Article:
In the rear-view mirror: Tax pros discuss lessons from this season

Tax pros debrief themselves every year after April 15 on what went wrong and what went right — and given the impact of tax reform on this year’s tax season, some were pleasantly surprised that there was so much of the latter.

“I was happy with the tax season, relatively speaking,” said G. Scott Haislet, a CPA and attorney in Lafayette, California. “Not sure I could’ve done anything differently, except maybe sleep less, work a few more hours and have fewer extensions. Actually, this was the best tax season in years, the Tax Cuts and Jobs Act notwithstanding.”

“Our season went smoothly despite all of the changes,” said Debra James, an Enrolled Agent at Genesis Accounting & Management Services in Lorain, Ohio. “I attribute that to the planning and training we did all of last year, and the time we took with every client during the 2017 appointments to discuss the changes. … The only tense moments arose from those who were forewarned about impending impact and failed to heed the warning.”

Chris Hardy, an EA and managing director with Paramount Tax in Georgia, would have “increased fees more [and] scheduled more time with each client.”

New impacts

Recent years’ do-overs, in the halcyon days before the TCJA, included making sure that clients adjusted withholdings, grilling software providers harder, pre-season staff training and using phones rather than e-mail for answers from some clients.

“We would have spent more time educating clients on how the tax changes could impact our preparation process as well as our fees,” said EA Twila Midwood of Advanced Tax Centre in Rockledge, Florida. “We tried to provide this information with an e-newsletter as well as a paper newsletter. But based on clients’ reactions, it was not enough. We also seemed to spend more time discussing and reviewing the returns and fees with clients.”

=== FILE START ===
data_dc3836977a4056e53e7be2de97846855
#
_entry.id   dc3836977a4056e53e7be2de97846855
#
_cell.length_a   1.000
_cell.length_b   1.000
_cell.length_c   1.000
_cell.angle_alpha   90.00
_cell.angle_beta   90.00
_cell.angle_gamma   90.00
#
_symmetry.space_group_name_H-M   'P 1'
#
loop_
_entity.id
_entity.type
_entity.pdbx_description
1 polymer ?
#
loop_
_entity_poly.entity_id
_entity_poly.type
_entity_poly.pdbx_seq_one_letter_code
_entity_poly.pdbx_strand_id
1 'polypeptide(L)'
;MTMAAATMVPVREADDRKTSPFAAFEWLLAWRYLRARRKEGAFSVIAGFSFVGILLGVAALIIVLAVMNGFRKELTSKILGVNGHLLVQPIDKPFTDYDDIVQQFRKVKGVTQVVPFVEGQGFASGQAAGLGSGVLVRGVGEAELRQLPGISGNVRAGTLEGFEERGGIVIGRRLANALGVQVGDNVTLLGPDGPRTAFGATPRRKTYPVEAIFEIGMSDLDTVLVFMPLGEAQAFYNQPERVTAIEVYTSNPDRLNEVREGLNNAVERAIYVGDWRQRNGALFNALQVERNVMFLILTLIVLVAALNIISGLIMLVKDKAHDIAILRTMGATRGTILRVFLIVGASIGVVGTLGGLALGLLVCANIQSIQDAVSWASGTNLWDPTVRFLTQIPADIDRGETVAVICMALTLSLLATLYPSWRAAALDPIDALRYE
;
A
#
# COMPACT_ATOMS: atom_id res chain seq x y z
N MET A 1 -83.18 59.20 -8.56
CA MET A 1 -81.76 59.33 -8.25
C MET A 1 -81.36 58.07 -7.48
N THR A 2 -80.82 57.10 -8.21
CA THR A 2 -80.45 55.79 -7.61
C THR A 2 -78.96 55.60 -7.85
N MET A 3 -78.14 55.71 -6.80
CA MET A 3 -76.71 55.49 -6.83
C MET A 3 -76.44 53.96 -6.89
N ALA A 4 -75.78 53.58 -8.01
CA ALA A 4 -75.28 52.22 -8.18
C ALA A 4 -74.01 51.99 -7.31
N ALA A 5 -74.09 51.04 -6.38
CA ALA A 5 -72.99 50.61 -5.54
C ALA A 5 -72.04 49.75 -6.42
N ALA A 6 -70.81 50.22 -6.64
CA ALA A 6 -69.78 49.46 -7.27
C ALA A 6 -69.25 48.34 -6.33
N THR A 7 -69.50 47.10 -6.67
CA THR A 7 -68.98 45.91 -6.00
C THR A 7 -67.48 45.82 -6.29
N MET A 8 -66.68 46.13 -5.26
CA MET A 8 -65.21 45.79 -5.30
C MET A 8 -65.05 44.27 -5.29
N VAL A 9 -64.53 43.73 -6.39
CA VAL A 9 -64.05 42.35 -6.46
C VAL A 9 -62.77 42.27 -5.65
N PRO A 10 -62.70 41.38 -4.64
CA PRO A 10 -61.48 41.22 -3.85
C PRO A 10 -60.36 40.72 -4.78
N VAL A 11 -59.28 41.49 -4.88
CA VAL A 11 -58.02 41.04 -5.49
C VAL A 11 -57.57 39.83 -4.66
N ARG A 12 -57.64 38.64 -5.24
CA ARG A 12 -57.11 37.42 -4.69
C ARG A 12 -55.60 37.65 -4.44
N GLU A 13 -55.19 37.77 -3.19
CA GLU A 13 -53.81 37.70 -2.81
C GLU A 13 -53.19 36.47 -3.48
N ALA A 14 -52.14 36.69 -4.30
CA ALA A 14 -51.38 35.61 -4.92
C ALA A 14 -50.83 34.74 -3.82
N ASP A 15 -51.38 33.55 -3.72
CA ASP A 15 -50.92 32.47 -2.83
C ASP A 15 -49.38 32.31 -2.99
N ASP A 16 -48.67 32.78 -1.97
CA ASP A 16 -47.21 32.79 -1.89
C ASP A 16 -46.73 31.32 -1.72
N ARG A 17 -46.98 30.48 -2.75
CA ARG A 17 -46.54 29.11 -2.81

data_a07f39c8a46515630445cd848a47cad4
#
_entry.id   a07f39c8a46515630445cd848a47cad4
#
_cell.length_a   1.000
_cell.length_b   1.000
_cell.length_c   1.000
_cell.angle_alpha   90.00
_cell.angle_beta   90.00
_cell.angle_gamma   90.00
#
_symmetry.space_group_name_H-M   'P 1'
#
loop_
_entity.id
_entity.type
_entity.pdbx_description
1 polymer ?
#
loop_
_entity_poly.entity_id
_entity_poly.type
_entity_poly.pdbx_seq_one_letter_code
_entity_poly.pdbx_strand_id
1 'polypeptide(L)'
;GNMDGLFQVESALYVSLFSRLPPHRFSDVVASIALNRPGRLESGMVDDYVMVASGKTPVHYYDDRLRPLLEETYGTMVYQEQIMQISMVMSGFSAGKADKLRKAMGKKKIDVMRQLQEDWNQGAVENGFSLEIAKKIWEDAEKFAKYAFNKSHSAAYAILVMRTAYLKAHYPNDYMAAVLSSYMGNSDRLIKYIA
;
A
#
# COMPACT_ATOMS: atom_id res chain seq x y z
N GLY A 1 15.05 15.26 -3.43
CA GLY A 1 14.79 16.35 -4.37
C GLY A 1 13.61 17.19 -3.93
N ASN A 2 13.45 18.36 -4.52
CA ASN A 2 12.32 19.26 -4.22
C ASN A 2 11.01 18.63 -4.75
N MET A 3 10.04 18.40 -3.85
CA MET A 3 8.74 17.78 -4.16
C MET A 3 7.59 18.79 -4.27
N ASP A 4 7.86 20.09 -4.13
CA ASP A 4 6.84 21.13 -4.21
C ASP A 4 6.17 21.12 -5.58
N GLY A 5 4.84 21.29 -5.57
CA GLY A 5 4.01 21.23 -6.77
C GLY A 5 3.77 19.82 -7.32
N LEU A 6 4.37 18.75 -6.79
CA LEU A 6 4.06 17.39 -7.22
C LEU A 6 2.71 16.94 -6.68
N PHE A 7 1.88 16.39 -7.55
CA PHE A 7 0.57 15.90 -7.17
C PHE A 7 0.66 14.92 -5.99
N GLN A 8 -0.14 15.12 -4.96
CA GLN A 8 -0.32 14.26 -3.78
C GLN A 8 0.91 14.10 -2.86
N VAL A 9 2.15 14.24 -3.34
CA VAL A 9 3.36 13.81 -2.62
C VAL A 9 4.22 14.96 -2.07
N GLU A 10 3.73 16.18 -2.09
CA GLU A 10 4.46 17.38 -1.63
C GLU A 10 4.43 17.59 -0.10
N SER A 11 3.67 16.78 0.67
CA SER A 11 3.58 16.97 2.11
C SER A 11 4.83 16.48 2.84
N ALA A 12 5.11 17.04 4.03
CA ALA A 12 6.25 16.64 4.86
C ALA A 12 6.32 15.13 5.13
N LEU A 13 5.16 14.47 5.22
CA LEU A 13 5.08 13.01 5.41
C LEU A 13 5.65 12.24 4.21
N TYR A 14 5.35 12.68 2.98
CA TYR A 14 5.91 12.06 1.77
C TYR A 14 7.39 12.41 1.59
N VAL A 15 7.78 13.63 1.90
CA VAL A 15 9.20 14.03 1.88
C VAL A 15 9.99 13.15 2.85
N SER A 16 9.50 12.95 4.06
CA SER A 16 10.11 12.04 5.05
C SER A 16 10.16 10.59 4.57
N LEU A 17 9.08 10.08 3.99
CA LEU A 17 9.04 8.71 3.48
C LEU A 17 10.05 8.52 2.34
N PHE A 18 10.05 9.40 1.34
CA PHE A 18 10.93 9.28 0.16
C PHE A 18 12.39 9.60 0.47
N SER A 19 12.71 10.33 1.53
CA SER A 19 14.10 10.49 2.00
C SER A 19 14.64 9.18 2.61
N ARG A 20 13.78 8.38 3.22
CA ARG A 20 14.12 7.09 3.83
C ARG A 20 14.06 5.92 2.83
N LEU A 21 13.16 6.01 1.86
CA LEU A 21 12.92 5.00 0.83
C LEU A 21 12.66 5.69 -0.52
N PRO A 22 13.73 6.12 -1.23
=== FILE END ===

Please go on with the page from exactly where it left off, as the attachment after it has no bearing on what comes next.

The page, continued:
“The TCJA added time to each return and having additional trained staff will be imperative,” said Scott Kadrlik, a CPA and managing partner at Meuwissen, Flygare, Kadrlik & Associates in Eden Prairie, Minnesota. “The software companies were slow in finalizing the changes and updates to the preparation programs, pushing the completion of returns back weeks.”

“I would’ve allowed more time between meetings and projects,” said Brian Stoner, a CPA in Burbank, California. “Even knowing the new tax changes didn’t prepare for the huge amount of additional time that everything took between doing and explaining to clients.”

“We reached out to as many clients as possible who were affected by the changes,” said Larry Pon, a CPA/EA at Pon & Associates in Redwood City, California. “I computed their cuts and many of them were quite surprised about how much they got in tax cuts.”

2019 tax season stats - efiling

Complexities

Other headline moves and hiccups from seasons past have included going paperless, health care verifications and the IRS’s tiered EITC Compliance Program. This past season added to the list, preparers said.

“I definitely will no longer trust that either the federal or state legislature’s will get their work done early enough to ensure that the preparation software is correctly updated,” Kadrlik said, “and that we have regulations issued to explain the complex bills that they passed.”

“Here in Minnesota, we had the added complexity of state tax laws that did not conform to the new federal tax law changes. Our preparation software seemed to have a difficult time dealing with this, and there were many software updates during the filing season,” said Mike Crabtree, a CPA, JD and partner at Boulay in Eden Prairie, Minnesota.

“This led to a lot of additional hours on the part of our staff," Crabtree added. "If I knew then how much additional work these issues would cause, I would’ve been more proactive in discussing with clients the benefits of extending returns. We try to get as many returns completed as possible during tax season, but this year would have gone better if we had extended more returns.

Withholding issues hit Pon’s clients in California. “Many ended up owing when they normally got refunds every year,” he said. “I tried to readjust as many clients’ withholdings as possible, but didn’t get through to everyone.”

Of course, some wrinkles remain the same from season to season. “Most people,” Pon added, “didn’t want to do anything until they saw their returns.”

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